Date of Award
Dr. Randall Wight
Dr. William Ellis
Dr. Trey Berry
Definitions oftentimes are not definite enough. By their very nature, those little clips of what is what in our world fail to capture anything but trivia or insignificance in their attempt to label Creation. Simple definitions fail because they do not prescribe to us our concepts of environment but describe our general ideas of that stuff around us. And it' s a great big world.
Try to define God. You cannot. He's too much; he's too all-encompassing; he's too personal; he's too far removed. But still, mankind knows Him. We know Him through our holy texts that discuss God in His fullness--and yet leave us lacking. We know God from ongoing description.
This is the stretch then: try to define the South. You can't. It's too much; it's too all-encompassing for those born and reared there, too vague for those not; it's too personal; it's a notion too subjective. But still, we Southerners know it as well as we know God. We know the South through our living its fullness. What we know, however, is never complete.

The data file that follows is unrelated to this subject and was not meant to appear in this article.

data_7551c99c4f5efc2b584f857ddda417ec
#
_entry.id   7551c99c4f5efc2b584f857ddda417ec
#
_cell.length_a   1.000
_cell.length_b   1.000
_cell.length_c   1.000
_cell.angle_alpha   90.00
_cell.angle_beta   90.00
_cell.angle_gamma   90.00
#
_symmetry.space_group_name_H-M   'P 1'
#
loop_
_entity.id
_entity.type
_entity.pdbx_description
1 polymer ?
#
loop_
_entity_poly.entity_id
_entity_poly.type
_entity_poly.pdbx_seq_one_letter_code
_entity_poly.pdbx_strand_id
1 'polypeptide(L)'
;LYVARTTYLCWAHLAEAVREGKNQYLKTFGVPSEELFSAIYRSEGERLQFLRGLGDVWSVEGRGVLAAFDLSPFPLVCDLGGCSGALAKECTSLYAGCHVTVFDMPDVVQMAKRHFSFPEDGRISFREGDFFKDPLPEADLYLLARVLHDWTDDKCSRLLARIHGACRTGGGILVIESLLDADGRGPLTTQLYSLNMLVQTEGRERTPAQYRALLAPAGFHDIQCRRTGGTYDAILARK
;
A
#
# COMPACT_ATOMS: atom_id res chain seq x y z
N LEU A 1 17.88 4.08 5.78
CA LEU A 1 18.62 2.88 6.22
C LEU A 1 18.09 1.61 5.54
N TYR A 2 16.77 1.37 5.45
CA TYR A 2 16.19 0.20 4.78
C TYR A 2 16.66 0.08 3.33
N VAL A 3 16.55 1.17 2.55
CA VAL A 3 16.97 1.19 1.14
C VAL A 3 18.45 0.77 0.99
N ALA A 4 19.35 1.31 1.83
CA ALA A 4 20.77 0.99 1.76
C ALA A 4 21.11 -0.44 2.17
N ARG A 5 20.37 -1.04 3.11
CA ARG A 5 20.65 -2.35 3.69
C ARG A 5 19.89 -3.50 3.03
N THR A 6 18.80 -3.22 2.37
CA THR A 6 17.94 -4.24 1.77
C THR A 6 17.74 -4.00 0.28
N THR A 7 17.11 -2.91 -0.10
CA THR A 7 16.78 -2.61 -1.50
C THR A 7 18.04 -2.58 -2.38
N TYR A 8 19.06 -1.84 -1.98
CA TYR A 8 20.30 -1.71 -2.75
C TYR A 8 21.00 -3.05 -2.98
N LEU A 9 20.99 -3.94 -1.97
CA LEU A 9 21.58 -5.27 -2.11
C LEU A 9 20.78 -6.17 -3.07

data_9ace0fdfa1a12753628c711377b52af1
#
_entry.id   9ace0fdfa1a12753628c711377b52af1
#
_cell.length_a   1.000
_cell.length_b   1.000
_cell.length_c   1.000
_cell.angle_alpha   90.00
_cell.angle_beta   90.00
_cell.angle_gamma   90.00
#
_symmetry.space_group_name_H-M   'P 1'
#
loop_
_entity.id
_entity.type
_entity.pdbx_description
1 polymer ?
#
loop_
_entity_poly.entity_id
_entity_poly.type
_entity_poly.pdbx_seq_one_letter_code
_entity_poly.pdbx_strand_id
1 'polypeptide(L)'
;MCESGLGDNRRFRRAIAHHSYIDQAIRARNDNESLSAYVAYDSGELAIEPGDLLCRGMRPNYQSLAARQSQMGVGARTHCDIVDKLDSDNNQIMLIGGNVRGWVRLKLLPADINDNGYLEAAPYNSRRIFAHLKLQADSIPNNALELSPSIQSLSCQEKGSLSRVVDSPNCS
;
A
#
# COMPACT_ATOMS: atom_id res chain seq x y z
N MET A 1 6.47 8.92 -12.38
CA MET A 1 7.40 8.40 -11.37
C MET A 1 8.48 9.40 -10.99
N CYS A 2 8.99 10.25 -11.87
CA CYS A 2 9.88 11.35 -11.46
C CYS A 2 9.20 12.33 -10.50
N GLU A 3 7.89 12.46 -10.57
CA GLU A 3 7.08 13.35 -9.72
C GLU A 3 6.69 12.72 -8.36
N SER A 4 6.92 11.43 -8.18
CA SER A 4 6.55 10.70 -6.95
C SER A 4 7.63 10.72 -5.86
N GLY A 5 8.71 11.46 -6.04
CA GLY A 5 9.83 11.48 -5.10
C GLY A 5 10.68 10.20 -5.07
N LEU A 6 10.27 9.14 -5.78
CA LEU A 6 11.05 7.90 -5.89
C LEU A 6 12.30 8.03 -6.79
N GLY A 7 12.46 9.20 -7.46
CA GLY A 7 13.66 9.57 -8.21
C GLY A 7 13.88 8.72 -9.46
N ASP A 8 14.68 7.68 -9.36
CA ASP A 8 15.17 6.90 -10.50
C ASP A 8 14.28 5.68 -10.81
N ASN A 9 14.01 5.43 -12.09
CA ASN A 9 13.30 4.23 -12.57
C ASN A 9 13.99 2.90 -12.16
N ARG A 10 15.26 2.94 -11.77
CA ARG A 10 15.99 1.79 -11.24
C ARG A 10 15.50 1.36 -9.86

The South is the Southern Myth and Southern truth--a blaring former and subtle latter. It lives and dies by what it thinks of itself and what it can get the rest of the world to swallow. It's the haven of magnolia blossoms in April, cotton in June, and watermelons in late August. It's William Faulkner, Margaret Mitchell, Jimmy Carter, and Orval Faubus. It's the only place to be and someplace you wouldn't be caught dead.
What ain't the South we want to talk about and spread around a bit, we don't talk about. That part's up to a damn Yankee or two and those liberal sumbitches that skipped town early on because they couldn't take the heat, the humidity, the ignorance, or whatever it was that kicked the soap box up under their feet.
Williams, Paul Brent, "Pictures of the South: a Novella" (1997). Honors Theses. 151.